Darling Clementine is a small Norwegian design agency that also offers an edited collection of products under the banner: “Darling Clementine Paper Empire” (love that moxie!). I am totally charmed by their scandinavian aesthetic, and ability to create work that is clearly modern yet gives a warm nod to tradition. They also write a nice blog that you can visit by clicking HERE.
I’m a huge fan of Emily McDowell. She is a wonderful illustrator with a cheeky yet incredibly smart sensibility. She’s known for irreverent greeting cards like these:
Fun, right? But she’s outdone herself with a brilliant collection she calls “Empathy Cards”. They were designed out of Emily’s desire to to provide better, more authentic ways to communicate about sickness and suffering to those with a serious illness.
Most of us struggle to find the right words in the face of a friend or loved one’s major health crisis, whether it’s cancer, chronic illness, mental illness, or anything else. It’s a really tough problem; someone we love needs our support more than ever, but we don’t have the right language for it. “Get well soon” cards don’t make sense when someone might not. Sympathy cards can make people feel like you think they’re already dead. A “fuck cancer” card is a nice sentiment, but when I had cancer, it never really made me feel better. And I never personally connected with jokes about being bald or getting a free boob job, which is what most “cancer cards” focus on. With Empathy Cards, my goal is to help people connect with each other through truth and insight, which is one of the founding principles of this brand. I want the recipients of these cards to feel seen, understood, and loved.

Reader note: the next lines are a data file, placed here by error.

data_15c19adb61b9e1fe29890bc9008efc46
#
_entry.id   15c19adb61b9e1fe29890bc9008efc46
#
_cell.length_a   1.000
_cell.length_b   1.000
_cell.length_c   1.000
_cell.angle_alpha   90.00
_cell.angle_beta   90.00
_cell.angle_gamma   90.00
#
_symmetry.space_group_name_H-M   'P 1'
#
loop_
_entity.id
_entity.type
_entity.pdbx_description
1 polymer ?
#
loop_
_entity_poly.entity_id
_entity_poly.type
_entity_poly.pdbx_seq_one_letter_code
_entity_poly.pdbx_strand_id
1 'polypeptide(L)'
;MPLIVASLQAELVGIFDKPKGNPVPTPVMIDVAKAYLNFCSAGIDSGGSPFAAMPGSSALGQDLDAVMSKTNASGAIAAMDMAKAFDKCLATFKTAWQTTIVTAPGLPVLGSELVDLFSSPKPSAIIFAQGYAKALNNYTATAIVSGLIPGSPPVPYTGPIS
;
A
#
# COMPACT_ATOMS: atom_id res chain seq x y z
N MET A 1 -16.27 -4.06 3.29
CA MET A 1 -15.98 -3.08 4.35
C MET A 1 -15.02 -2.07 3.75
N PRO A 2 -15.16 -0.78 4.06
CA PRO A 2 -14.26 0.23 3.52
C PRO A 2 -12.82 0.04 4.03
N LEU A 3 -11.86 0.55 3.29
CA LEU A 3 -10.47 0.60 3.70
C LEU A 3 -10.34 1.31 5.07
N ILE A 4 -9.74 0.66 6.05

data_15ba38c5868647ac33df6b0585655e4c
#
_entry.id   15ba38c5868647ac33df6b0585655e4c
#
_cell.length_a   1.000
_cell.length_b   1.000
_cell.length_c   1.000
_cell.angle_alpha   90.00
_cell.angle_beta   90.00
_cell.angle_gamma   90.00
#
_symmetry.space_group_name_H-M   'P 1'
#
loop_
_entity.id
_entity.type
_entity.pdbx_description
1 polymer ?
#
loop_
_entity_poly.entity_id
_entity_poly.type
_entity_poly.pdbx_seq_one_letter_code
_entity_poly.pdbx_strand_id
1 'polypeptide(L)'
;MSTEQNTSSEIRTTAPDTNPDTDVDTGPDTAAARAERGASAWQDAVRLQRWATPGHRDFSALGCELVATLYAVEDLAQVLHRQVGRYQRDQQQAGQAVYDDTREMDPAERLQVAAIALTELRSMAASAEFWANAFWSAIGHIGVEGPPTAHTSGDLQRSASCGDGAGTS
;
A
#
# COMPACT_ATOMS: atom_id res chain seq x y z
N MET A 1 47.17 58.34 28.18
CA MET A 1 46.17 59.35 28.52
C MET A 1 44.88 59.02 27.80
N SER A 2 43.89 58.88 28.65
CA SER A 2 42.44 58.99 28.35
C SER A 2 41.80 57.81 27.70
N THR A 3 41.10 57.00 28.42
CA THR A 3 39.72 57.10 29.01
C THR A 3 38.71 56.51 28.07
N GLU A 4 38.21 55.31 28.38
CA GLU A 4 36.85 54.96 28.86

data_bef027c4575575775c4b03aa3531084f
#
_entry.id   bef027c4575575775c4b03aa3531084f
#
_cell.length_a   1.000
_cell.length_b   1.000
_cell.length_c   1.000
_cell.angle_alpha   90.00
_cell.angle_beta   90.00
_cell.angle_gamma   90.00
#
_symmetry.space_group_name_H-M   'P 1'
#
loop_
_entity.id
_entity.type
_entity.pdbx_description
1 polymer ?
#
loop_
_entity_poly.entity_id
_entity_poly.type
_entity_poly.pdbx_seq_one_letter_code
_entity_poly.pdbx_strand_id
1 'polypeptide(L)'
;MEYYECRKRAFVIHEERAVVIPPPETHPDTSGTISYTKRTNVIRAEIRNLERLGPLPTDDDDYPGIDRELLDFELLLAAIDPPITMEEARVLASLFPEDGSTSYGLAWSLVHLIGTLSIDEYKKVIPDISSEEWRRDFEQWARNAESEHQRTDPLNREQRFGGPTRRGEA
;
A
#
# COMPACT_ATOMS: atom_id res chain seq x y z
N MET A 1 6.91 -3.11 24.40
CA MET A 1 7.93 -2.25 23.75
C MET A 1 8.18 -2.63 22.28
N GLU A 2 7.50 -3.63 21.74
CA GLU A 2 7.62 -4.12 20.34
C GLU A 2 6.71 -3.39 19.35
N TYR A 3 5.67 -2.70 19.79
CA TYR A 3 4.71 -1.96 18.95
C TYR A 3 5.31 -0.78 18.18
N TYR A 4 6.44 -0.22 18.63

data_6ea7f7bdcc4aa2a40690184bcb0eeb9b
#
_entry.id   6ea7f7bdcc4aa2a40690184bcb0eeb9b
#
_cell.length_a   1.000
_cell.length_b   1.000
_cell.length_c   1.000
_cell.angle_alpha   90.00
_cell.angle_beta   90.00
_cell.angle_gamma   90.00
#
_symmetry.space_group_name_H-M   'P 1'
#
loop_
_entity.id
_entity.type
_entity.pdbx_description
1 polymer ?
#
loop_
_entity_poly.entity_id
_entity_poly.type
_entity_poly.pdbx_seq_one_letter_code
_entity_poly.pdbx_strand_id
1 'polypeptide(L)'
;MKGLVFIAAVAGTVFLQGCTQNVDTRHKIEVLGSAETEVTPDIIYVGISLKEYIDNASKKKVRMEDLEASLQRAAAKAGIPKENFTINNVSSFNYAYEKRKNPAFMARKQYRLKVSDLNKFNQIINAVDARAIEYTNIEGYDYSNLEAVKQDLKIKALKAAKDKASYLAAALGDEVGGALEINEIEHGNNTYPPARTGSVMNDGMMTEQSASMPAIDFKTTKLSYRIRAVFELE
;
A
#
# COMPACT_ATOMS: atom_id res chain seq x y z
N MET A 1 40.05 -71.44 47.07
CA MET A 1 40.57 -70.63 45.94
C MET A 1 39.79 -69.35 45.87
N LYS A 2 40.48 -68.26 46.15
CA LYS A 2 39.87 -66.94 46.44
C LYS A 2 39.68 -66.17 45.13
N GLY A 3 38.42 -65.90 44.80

All cards are $4.50 and available through Emily’s web site. (As always, click to shop!)
Today is my birthday. I’m lucky to be spending the day celebrating with friends and family, and thinking about life. So today, I’m pulling out and oldie but goody; my favorite video homage to the passage of time. It was created as the opening titles for the 4th annual Typophile Film by BYU Graphic Design Students & Faculty in 2007.
In honor of father’s day, I thought I’d share a very cool little company that makes amazing bars of soap that originate from a guy’s point of view.
If Burly Stone was a person, he’d be the guy you’d want your sister to marry.
He’d be good looking, but not too good looking.